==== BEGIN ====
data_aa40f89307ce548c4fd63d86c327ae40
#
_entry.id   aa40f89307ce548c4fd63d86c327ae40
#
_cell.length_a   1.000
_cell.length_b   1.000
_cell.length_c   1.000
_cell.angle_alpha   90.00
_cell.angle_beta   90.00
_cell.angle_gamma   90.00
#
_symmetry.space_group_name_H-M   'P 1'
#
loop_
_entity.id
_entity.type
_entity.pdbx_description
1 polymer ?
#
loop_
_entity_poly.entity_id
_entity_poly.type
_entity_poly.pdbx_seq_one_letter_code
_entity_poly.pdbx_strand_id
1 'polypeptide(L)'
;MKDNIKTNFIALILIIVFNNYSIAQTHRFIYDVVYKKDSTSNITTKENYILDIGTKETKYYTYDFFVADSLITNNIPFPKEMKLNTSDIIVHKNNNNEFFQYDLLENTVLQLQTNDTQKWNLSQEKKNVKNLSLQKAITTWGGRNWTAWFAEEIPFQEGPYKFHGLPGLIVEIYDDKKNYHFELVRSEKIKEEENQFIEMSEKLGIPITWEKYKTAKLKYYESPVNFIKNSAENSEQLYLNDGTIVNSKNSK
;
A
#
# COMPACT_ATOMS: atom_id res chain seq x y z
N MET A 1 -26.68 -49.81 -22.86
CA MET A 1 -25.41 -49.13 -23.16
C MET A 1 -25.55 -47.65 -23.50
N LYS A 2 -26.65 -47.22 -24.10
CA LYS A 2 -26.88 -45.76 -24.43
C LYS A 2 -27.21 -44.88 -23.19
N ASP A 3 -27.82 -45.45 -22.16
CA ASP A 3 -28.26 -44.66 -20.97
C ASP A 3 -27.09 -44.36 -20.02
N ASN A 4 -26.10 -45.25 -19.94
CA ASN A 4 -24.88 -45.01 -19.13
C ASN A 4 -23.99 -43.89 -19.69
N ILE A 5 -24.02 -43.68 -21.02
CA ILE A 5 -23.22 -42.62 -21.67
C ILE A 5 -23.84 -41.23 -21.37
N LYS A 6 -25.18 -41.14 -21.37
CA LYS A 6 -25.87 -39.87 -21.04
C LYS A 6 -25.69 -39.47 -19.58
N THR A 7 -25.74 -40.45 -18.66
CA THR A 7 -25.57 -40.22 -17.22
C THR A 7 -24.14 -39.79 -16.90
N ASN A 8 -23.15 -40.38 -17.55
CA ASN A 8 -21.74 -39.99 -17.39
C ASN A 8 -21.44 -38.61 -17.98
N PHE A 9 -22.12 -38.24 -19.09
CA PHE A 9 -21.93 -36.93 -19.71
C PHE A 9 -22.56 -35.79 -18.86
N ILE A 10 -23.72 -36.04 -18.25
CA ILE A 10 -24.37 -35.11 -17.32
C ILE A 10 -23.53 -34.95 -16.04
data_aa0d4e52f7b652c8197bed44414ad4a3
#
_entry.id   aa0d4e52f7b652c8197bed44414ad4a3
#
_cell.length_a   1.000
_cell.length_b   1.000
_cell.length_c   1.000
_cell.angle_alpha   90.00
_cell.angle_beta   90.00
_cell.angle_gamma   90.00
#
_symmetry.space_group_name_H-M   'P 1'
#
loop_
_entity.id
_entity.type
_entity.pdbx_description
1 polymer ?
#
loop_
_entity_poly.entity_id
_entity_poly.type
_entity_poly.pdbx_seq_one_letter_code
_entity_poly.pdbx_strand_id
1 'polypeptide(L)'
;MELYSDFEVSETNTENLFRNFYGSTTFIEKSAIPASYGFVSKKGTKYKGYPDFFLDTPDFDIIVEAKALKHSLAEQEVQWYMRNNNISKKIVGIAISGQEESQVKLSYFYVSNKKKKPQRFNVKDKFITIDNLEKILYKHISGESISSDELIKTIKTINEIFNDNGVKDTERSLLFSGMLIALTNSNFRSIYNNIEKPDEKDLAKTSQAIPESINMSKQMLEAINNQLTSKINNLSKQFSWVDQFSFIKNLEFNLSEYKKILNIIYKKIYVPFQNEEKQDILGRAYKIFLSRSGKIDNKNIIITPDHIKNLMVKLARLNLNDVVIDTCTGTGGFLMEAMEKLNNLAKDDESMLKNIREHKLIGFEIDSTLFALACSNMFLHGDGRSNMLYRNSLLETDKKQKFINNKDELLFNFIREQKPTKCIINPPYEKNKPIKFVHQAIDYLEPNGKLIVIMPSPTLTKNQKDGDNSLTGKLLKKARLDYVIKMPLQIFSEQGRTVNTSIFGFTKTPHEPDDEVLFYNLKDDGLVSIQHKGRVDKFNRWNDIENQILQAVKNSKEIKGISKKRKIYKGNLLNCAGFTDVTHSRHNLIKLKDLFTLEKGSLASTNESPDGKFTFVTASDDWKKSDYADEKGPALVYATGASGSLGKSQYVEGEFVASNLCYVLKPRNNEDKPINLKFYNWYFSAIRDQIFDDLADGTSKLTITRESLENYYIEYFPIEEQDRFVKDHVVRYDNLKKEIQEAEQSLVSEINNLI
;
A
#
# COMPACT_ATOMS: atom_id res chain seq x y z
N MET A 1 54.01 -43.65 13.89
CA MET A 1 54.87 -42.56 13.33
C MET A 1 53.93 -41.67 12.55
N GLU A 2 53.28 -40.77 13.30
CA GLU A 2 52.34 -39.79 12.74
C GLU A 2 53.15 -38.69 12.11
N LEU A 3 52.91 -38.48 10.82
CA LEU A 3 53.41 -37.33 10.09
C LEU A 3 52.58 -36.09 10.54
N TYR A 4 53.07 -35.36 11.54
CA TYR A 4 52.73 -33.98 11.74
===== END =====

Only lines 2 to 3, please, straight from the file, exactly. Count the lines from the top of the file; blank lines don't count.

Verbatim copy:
#
_entry.id   aa40f89307ce548c4fd63d86c327ae40